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Location of cancer’s growth affects treatment effectiveness

Future cancer treatments may need to take into account the different locations that a cancer spreads to, because of important differences in the ability of the immune system to clear tumours growing in different parts of the body.
A new study by scientists at The Institute of Cancer Research, London, showed that mice with melanoma – which often grows just under the skin, but is also able to spread to other locations – responded differently to a viral therapy depending on where in the body their tumours developed.
Melanoma cells from under the skin expressed a different repertoire of immunogens – molecules on the cell surface that stimulate the immune system’s threat response – 

than melanomas growing in the brain. This occurred even though the tumour cells that were implanted came from the same original source.

The viral therapy was able to recognise immunogens on brain melanoma cells, leading to their destruction, but was ineffective against skin melanomas because the disease in that subsite expressed a different set of specific markers.

The researchers showed that treatment resistance of skin cancers occurred because the virus – a modified form related to the virus that causes rabies – did not recognise the different repertoire of immunogens on the cells’ surface as a threat.

They found that the viral therapy was only effective against brain or skin melanomas when it targeted the specific immunogens found on the tumours at each site, showing that tumours of the same disease may be affected by where they grow in the body.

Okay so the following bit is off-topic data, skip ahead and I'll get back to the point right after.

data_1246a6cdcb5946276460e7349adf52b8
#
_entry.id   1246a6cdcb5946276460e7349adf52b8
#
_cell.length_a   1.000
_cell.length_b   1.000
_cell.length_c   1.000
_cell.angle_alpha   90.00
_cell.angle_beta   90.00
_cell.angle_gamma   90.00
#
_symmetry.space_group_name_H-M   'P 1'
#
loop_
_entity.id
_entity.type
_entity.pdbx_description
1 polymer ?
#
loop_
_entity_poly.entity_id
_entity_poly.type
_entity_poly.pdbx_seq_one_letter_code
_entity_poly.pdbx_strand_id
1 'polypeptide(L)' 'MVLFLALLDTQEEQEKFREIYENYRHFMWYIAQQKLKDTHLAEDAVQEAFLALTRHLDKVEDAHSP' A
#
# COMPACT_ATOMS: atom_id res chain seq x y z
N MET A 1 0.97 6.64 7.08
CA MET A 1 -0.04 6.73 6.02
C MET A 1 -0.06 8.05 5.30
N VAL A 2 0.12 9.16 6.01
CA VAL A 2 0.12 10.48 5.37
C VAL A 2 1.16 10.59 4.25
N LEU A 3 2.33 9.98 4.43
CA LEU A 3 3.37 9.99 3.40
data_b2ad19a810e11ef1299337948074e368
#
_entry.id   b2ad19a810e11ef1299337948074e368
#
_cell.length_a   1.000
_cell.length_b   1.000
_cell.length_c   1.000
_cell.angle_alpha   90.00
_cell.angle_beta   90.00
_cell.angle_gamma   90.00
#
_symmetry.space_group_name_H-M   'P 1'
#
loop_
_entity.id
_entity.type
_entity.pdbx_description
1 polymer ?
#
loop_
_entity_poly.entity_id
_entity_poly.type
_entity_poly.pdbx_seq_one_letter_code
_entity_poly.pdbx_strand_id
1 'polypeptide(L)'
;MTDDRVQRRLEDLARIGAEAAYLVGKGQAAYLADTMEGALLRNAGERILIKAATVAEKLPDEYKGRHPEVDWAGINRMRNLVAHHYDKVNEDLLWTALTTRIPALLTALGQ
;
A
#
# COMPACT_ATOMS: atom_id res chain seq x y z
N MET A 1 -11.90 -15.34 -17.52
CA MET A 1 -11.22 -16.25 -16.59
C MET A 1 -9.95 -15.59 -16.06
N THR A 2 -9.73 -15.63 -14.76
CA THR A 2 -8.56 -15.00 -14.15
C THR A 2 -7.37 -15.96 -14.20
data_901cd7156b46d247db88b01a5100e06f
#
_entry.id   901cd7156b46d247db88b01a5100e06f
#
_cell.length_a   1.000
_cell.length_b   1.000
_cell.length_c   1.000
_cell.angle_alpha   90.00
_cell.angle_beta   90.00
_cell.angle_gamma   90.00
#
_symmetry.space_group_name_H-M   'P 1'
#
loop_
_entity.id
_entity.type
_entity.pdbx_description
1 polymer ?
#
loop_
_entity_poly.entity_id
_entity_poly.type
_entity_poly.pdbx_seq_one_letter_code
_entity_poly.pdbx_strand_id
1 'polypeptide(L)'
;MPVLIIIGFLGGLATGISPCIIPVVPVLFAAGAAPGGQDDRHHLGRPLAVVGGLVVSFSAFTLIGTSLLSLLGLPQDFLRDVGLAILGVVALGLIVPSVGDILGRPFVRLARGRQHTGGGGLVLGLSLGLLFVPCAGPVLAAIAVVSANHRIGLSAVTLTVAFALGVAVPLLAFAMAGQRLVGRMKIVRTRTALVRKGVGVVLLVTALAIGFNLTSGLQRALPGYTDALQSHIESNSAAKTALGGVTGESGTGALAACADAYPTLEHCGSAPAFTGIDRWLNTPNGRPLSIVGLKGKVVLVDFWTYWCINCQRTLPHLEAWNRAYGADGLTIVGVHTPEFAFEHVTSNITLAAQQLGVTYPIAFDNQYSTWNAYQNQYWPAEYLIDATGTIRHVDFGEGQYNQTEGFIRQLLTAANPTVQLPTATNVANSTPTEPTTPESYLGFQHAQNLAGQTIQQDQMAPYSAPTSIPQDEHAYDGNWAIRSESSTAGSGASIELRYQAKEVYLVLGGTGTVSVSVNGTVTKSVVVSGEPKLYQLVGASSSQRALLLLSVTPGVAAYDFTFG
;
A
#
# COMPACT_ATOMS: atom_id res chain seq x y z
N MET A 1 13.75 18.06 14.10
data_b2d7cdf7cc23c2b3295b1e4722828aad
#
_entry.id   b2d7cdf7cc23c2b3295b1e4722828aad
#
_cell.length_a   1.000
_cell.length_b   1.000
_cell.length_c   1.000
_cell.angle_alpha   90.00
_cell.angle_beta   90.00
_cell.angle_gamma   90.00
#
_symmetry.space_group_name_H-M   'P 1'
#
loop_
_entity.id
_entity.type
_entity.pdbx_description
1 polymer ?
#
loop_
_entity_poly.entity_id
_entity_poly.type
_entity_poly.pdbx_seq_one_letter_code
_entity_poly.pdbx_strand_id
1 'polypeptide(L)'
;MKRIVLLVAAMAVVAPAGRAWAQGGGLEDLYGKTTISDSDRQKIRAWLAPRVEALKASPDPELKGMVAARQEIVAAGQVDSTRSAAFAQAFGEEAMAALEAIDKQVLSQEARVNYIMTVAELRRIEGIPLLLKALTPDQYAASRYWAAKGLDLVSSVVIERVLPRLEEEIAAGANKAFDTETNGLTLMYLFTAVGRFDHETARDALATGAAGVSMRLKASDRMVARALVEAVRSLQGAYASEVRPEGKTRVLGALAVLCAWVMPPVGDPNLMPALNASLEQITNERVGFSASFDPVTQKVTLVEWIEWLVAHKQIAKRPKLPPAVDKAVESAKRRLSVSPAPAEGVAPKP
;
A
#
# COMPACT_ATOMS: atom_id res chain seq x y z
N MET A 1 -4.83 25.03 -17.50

The study, published in the journal Molecular Therapy, was supported in the UK by Cancer Research UK.

Its findings are a direct example of how different sub-populations of tumour cells within the same patient may determine the effectiveness of anti-cancer treatments, including immunotherapy.

Immunotherapy – a relatively new area in cancer treatment – uses patients’ own immune systems to target tumour cells. The team of researchers who carried out this study are developing modified viruses as a new form of immunotherapy, as well as using them to infect and kill cancer cells directly.

Other researchers at The Institute of Cancer Research are also exploring wider effects of the tumour microenvironment – where a cancer grows – on cancer’s growth and spread.

Professor Kevin Harrington, Professor of Biological Cancer Therapies at The Institute of Cancer Research, London, and honorary consultant at The Royal Marsden NHS Foundation Trust, said:

“Currently we treat cancer based largely on how it looks under the microscope and the genetic mutations it has – but our study shows that the site of a tumour’s growth can profoundly affect its make-up, and in turn which treatments will work against it.

“In mice, we found that melanoma tumours in the brain expressed a distinct set of immunogens to those expressed by melanoma tumours found under the skin, meaning that viral treatments effective against melanoma tumours in the brain were completely ineffective for melanomas under the skin,and vice versa.

“This is the first time we’ve seen how the site of a tumour can change immunogen expression in cancer. Our findings show that where in the body a tumour develops could affect how treatments like immunotherapy are administered in the future.”

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